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Dear Captain Awkward,

I don’t want to get too into backstory here, but my mother was a Darth Vader parent. The abuse was never physical, but emotional/verbal abuse and gaslighting were common. Darth Mom died last year. My sister and brother-in-law—let’s call them Leia and Han—are now expecting a baby girl. I don’t think anyone has said anything to *them* yet, but multiple people have told *me* that they’re disappointed that the baby won’t be named after Darth Mom or that they’re “so very sad” that the baby will never get the chance to meet her “wonderful grandmother.” And I just. No. A world of no. All of the NO.

Han is taking most of the blame for the name thing because he was named after a deceased family member and he wants the baby to have a name of her own. So that’s a script I’ve been using when people bring up the idea of naming the baby for Darth Mom. But I have no idea what to do when people tell me how sad it is that the baby will never meet Darth Mom. I understand that they mean well and they don’t know that Darth Mom was secretly a Sith Lord, but I am so relieved that the baby will never have to meet her grandmother that I kind of want to throttle these people. I have no idea what to say here and I’m afraid I’m going to snap and start airing dirty laundry, and nobody wants that.

Any kind of script or even a mantra for this situation would be much appreciated.

Thank you,

Luke

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Oh Captain My Captain:

I’m running into a communications problem, and could use some advice.

First the backstory: I live with my parents. My mother, who is nearing seventy, is having arthritis issues and needs a little bit of extra help around the house; generally more help that I can reasonably provide while being a full-time student. A year ago, a friend of mine had to choose between an abusive situation and homelessness, and I convinced Mom that we could offer her a third option. Now we have Kat in our guest room, doing dishes and minor housecleaning tasks for ten dollars a day plus room and board.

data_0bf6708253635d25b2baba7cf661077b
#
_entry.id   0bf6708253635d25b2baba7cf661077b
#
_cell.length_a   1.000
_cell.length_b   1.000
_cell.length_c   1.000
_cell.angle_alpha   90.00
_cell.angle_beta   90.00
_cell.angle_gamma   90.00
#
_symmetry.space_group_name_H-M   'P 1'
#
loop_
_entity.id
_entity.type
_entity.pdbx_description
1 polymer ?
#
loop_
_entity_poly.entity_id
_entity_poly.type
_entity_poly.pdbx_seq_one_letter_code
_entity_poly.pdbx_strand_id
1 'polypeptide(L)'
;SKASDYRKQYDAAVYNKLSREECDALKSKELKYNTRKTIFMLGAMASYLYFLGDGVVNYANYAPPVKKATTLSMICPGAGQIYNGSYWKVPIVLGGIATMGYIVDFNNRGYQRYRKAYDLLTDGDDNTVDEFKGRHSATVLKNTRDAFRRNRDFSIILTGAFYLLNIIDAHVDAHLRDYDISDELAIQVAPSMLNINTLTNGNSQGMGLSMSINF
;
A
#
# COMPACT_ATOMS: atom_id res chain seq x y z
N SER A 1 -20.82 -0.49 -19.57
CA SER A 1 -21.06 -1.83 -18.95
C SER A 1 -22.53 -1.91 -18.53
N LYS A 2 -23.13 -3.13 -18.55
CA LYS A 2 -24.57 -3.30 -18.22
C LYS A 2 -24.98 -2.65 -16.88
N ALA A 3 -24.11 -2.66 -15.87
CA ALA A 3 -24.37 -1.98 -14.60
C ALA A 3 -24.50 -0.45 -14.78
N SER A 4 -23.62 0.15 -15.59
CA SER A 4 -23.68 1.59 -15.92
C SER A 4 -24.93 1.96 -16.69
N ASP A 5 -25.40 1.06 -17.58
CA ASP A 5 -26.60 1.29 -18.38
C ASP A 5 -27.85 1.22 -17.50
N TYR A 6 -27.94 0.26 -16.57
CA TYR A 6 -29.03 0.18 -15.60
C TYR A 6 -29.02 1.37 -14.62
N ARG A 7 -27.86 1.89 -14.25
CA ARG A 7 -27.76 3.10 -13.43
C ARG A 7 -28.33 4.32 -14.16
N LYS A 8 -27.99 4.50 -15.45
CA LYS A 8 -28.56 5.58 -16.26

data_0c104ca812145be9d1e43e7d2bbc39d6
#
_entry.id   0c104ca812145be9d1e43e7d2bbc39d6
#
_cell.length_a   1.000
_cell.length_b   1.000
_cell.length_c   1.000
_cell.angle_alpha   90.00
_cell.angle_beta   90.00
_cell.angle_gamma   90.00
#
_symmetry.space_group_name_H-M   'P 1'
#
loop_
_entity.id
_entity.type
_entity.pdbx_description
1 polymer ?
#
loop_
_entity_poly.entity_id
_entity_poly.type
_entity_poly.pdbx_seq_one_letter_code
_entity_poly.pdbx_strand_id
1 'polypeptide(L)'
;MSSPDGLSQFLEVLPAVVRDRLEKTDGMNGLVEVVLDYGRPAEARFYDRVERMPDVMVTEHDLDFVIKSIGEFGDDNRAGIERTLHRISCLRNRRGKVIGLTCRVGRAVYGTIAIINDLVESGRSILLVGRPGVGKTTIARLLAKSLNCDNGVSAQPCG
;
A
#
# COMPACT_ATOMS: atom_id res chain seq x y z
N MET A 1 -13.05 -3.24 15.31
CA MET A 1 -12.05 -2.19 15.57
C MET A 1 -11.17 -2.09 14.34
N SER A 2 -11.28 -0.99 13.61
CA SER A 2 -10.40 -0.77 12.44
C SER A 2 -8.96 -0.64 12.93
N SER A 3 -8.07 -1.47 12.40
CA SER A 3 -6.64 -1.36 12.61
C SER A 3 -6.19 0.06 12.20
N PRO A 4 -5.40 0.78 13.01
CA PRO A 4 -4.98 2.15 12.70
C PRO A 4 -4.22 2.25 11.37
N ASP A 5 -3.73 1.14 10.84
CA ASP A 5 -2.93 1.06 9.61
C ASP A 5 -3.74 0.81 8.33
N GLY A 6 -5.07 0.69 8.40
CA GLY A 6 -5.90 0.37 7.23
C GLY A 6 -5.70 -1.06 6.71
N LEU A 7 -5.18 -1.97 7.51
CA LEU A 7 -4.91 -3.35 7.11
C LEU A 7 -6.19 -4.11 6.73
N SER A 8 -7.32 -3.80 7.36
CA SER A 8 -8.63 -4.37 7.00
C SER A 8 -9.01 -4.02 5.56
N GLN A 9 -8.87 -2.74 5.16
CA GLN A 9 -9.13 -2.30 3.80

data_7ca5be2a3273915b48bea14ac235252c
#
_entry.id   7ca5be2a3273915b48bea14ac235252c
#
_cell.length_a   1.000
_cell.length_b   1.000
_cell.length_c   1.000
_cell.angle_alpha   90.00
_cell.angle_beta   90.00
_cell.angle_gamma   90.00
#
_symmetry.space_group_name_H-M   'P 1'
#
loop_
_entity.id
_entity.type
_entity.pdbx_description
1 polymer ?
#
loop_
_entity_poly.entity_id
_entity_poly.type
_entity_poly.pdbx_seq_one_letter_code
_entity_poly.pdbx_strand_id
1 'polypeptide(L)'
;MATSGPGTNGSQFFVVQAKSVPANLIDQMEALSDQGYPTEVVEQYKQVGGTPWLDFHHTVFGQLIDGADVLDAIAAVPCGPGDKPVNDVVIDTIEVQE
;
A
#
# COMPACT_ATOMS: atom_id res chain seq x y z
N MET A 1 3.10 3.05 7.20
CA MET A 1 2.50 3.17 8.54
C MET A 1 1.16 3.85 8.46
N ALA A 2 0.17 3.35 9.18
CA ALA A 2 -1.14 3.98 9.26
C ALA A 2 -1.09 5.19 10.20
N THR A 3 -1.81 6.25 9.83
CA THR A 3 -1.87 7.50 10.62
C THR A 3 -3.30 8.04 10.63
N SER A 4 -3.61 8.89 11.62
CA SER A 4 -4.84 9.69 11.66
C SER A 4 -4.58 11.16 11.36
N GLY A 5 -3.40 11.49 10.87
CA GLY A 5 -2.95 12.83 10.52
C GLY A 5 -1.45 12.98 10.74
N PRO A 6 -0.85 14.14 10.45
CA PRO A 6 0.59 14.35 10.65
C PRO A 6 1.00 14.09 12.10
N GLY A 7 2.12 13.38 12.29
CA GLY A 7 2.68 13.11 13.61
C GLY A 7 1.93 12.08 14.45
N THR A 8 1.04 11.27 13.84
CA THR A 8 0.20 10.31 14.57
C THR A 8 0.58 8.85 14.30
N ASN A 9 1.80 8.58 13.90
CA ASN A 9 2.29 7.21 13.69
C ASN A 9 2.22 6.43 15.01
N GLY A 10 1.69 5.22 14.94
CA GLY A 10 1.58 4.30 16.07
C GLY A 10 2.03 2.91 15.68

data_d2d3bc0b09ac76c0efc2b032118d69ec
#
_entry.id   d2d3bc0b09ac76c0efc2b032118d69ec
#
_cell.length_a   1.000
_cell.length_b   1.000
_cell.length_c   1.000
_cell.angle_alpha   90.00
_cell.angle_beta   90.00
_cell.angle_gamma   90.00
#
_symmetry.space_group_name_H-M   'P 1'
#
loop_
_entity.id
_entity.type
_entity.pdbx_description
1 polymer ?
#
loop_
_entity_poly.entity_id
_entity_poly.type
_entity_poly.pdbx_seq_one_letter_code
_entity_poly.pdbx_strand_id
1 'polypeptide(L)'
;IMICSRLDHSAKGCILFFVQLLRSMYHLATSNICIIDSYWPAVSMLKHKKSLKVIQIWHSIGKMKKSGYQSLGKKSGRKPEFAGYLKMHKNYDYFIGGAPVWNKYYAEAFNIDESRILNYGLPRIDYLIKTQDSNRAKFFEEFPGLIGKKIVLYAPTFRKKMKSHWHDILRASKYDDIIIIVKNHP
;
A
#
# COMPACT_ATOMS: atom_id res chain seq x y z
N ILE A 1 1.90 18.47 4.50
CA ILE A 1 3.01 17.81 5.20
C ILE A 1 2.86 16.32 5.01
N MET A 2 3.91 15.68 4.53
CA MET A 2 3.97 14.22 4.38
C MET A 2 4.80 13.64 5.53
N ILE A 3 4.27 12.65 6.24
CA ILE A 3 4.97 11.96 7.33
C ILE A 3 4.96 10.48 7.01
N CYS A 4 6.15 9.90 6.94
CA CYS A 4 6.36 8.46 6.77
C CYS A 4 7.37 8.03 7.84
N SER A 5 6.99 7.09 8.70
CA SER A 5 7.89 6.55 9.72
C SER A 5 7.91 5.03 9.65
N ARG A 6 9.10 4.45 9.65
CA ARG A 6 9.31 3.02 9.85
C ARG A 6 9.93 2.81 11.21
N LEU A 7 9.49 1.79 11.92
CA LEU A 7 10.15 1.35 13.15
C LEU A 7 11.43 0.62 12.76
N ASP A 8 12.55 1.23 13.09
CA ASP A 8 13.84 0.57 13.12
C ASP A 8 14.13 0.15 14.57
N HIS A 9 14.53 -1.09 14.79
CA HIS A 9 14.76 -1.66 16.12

Now, the problem: Mom is unhappy with Kat’s performance. A lot of this is coming from the fact that Mom isn’t actually talking to her. She doesn’t remind either of us of routine tasks (because we’re intelligent people and she shouldn’t have to explain the obvious), and deals with extraordinary requests by telling me that they need to be done (with the unspoken riders of “so get Kat to do it” and “you should already know how I want that task performed” and “I will be Very Upset if you do this yourself instead of making sure Kat does it to my specifications.”) When, somehwere along the line, communication inevitably breaks down and something *doesn’t* meet with her approval, I get to listen to Mom rant about how she’s not getting what she’s paying for and how Kat isn’t ever going to be able to make it in the real world if she can’t complete simple tasks. Mom does not, generally speaking, ever voice concerns directly to Kat.

Do you have advice/scripts/etc. for how to stop being the Mom-to-Kat translator in this arrangement?

Sincerely,

The Messenger Is Tired Of Being Shot

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Dear Captain Awkward:

My father and his lovely new partner – she’s really nice – recently visited my area. They planned to spend a day or two with her relatives first, but wanted to know if I wanted to meet up with the two of them after that, for a meal at my brother’s new restaurant.

I agreed. I wasn’t thrilled at the idea of spending cab-fare to the city for a sub-standard meal (my brother hasn’t changed things yet), but wanted to see them, so sucked it up, gathered up my introvert spoons and headed out into the wilds.

I got a text about an hour before the meal – my father asked me to change the booking from 3 to 5 people.

Wait, what?

Apparently they wanted to bring along NewPartner’s granddaughter (teenager) and one of her teenage friends.

I didn’t handle that very well.

The next hour was a tangled blur of considering “calling in sick” to the meal, changing the booking at the restaurant, frantically checking the number of social-interaction spoons I had remaining (not enough for sudden dinner plans with strange teenagers), and resigning myself to my fate.

The reality was even more awkward than I’d feared. I sat there for a good 30 minutes of tense, stilted conversation.

I made my apologies and fled before the mains arrived (I hadn’t ordered anything).

Dad called after I got home, worried that I might not have been feeling well.

I ended up admitting that I just hadn’t wanted to stay. That I didn’t want to spend time with his partner’s family. He said he was disappointed in my behaviour.

I’m honestly not sure what to do.

I love my father, and want to be supportive of his relationship. I also really like his partner, I’d hate for her to feel bad in any way.

But I don’t want to spend time with her family. It feels weird and creepy when they’re around. I feel like my father is thinking of us as one big, happy family – when I barely know their names, and don’t actually want to get to know them better. I end up feeling stressed and resentful.